Tomlinson formerly toiled at the Associated Press, and it shows. One of his low points there was hypocritically taking James O'Keefe to task for "editing" his videos, even though the Project Veritas founder routinely posts accompanying raw footage, something those in the far more heavily-edited mainstream press where Tomlinson works rarely do. In the current instance, he accused the American Petroleum Institute of making an argument that anyone who read the first sentence of its press release would know it didn't make.

By Tom Blumer | June 7, 2015 | 10:40 AM EDT

When they can't go directly after something a Republican or conservative candidate says, the establishment press attempts to make a big deal out of dumb things their aides utter or publish.

Leftist apparatchiks usually have no such worries. The latest example of an item which would be prominently in the news if a Republican or conservative had written something equally dense comes from Lanny Davis, longtime Clinton family apologist and career Democratic Party hack. In a column appearing at the Hill, Davis whined about the supposedly awful "media frenzy" which occurred two weeks ago at a Hillary Clinton event with supposedly "everyday Americans" in Hampton, New Hampshire. Davis compared the travails and indignities the poor, put-upon Mrs. Clinton suffered to ... well, readers will see who after the jump (bolds are mine):

By Tom Blumer | June 6, 2015 | 11:47 PM EDT

Ruby Cramer, "a political reporter for BuzzFeed News ... based in New York," was on the campaign trail with Hillary Clinton a couple of weeks ago in Hampton, New Hampshire.

Ms. Cramer was outraged at how "two actual everyday Americans" were "crushed" by the horde of reporters who attempted to ask Mrs. Clinton real questions. What Cramer reported the couple said during the course of the "press scrum" was more than a little suspicious. Gary and Lenore Patton may be very nice people, but the idea that they are "everyday Americans" trying to keep up with politics seemed absurd. They fooled Cramer, who in turn fooled longtime Clinton apparatchik Lanny Davis, who moaned about the press's "frenzy" in an awful column at the Hill I will address on Sunday.

By Tom Blumer | June 6, 2015 | 9:17 PM EDT

Hillary's Clinton has called for what a Washington Post headline describes as a "sweeping expansion of voter access." While falsely accusing Republicans of preventing young people and minorities from voting, Mrs. Clinton is really pushing for widespread opportunities for fraud combined with a heavy dose of incumbent protection.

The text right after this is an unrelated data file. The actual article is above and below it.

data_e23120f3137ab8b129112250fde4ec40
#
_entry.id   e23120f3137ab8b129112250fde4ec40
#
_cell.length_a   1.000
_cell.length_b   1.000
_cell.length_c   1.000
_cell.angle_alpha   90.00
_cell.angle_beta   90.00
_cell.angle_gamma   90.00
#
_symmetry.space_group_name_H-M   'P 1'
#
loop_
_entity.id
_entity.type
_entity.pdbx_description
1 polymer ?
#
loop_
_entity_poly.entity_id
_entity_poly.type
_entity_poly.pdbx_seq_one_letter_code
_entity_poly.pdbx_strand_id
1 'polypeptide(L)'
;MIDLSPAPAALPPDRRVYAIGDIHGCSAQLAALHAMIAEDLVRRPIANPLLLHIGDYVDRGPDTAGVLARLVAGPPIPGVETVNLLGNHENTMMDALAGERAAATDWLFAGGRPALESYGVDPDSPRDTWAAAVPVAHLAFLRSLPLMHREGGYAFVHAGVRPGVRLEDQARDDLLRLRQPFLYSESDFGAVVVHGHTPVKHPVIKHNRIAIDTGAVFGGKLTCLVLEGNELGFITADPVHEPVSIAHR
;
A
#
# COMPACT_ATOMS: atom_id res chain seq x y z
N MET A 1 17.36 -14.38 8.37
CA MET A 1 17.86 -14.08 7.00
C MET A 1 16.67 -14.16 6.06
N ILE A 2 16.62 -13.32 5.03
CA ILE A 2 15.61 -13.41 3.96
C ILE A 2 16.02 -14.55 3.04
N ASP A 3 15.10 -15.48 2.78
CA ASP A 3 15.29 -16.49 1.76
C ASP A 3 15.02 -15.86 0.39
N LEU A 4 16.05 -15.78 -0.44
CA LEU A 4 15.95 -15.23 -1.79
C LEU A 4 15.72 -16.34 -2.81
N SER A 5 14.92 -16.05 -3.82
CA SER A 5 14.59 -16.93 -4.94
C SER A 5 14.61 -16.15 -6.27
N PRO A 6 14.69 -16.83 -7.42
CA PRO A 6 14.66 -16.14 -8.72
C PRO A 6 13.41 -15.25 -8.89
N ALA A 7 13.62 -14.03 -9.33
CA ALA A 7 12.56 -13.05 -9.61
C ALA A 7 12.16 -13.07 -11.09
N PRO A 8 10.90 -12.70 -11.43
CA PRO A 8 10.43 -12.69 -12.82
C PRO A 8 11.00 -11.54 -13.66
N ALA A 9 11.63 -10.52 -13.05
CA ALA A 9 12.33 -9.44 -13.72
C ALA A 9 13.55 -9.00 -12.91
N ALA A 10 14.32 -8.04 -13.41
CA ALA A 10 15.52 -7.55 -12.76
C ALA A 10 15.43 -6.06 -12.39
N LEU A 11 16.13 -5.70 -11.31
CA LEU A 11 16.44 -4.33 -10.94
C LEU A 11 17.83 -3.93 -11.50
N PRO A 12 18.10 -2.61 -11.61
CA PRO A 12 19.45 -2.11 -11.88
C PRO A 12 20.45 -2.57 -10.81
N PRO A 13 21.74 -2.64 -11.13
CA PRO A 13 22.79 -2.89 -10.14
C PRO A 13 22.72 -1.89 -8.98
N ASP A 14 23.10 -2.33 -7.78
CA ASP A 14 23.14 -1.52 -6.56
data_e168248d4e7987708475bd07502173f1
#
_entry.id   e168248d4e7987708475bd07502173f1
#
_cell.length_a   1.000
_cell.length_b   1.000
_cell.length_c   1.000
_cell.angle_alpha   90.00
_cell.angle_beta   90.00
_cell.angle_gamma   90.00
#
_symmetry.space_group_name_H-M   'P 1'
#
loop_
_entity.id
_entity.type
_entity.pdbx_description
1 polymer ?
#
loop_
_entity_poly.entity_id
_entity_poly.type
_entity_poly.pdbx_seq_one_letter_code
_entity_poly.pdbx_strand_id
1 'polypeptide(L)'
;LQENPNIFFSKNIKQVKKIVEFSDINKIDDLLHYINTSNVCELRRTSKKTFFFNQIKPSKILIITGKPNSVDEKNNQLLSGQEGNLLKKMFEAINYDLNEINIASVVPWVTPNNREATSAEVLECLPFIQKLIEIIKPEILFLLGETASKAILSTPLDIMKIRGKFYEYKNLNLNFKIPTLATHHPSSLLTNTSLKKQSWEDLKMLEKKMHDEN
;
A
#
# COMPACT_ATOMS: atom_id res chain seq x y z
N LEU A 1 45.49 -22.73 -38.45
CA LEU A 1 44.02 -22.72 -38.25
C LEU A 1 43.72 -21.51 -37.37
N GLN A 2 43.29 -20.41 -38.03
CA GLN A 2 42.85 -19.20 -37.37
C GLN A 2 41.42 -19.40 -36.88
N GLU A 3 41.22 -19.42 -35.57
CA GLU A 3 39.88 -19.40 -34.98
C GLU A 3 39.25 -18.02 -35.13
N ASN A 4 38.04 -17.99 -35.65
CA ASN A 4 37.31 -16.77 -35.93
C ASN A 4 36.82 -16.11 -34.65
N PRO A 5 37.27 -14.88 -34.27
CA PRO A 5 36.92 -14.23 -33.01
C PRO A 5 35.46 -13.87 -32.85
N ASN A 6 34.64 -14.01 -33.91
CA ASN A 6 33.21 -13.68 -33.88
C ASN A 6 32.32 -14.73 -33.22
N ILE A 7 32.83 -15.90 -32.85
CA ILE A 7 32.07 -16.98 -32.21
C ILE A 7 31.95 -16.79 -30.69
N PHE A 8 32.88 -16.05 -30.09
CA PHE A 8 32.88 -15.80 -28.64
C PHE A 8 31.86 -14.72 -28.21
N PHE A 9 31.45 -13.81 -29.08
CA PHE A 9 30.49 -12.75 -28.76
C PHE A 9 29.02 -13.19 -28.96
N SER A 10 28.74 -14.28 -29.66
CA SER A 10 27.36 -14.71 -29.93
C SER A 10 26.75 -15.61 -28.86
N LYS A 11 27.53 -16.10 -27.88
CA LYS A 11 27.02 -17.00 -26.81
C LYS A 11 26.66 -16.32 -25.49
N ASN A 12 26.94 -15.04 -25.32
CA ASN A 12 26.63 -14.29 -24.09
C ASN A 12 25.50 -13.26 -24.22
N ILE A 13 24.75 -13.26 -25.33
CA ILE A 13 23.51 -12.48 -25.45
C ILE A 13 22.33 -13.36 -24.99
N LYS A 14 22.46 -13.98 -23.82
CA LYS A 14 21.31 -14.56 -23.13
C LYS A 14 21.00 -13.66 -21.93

From reading the establishment press's coverage of Mrs. Clinton's "ambitious agenda" (that's what the New York Times called it), you would think that Ohio has one of the nation's most restrictive early-voting arrangments. It's not so, and Ohio Governor John Kasich justifiably rebutted that perception after Mrs. Clinton's speech.

By Tom Blumer | June 4, 2015 | 12:26 AM EDT

Foreign Affairs is "a multiplatform media organization with a print magazine, a website, a mobile site, various apps and social media feeds, an event business, and more." It is published by the Council on Foreign Relations (CFR), an influential organization which has caught flak for decades, predominantly from the right, for undermining and misrepresenting U.S. interests.

One doesn't have to be a conspiracy theorist to recognize that CFR has significant influence on Washington politicians and the press. Thus, it's fair to say that contentions in a column in its flagship magazine by Bridget Moreng and Nathaniel Barr that recognizing the ISIS victory at Ramadi last month as significant is "dangerous," and that any kind of statement indicating that ISIS is on the rise feeds "directly into the group's narrative," are very disturbing (HT Patrick Poole at PJ Media):

By Tom Blumer | May 31, 2015 | 10:24 PM EDT

In a report on the relative infrequency of hurricanes in the U.S. during the past decade nationwide, and many decades in certain coastal areas, the Associated Press's Seth Borenstein detected a problem.

The problem is that those who contend that human-caused global warming is ruining our planet believe that hurricane frequency should be increasing, but it's not. So Borenstein tried to cover his tracks (bolds are mine throughout this post):